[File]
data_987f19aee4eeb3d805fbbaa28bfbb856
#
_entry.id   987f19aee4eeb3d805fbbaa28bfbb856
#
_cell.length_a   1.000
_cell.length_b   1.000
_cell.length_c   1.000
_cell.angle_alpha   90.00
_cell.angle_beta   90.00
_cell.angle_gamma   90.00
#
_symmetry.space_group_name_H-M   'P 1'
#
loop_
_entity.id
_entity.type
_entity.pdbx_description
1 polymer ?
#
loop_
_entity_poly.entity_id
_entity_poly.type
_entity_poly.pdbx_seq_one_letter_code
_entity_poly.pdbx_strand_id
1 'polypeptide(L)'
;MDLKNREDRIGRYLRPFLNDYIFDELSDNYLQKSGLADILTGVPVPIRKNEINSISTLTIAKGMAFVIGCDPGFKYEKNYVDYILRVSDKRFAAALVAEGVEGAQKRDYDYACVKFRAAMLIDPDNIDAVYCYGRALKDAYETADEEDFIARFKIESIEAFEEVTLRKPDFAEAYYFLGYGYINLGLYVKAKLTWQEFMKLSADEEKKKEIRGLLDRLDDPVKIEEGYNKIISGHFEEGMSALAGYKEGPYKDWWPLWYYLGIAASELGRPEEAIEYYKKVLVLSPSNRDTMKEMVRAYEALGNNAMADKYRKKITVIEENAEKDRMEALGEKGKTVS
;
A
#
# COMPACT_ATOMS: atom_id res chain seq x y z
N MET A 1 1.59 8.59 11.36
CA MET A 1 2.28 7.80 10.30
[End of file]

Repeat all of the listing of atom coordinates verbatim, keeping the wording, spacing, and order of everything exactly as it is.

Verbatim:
data_987f19aee4eeb3d805fbbaa28bfbb856
#
_entry.id   987f19aee4eeb3d805fbbaa28bfbb856
#
_cell.length_a   1.000
_cell.length_b   1.000
_cell.length_c   1.000
_cell.angle_alpha   90.00
_cell.angle_beta   90.00
_cell.angle_gamma   90.00
#
_symmetry.space_group_name_H-M   'P 1'
#
loop_
_entity.id
_entity.type
_entity.pdbx_description
1 polymer ?
#
loop_
_entity_poly.entity_id
_entity_poly.type
_entity_poly.pdbx_seq_one_letter_code
_entity_poly.pdbx_strand_id
1 'polypeptide(L)'
;MDLKNREDRIGRYLRPFLNDYIFDELSDNYLQKSGLADILTGVPVPIRKNEINSISTLTIAKGMAFVIGCDPGFKYEKNYVDYILRVSDKRFAAALVAEGVEGAQKRDYDYACVKFRAAMLIDPDNIDAVYCYGRALKDAYETADEEDFIARFKIESIEAFEEVTLRKPDFAEAYYFLGYGYINLGLYVKAKLTWQEFMKLSADEEKKKEIRGLLDRLDDPVKIEEGYNKIISGHFEEGMSALAGYKEGPYKDWWPLWYYLGIAASELGRPEEAIEYYKKVLVLSPSNRDTMKEMVRAYEALGNNAMADKYRKKITVIEENAEKDRMEALGEKGKTVS
;
A
#
# COMPACT_ATOMS: atom_id res chain seq x y z
N MET A 1 1.59 8.59 11.36
CA MET A 1 2.28 7.80 10.30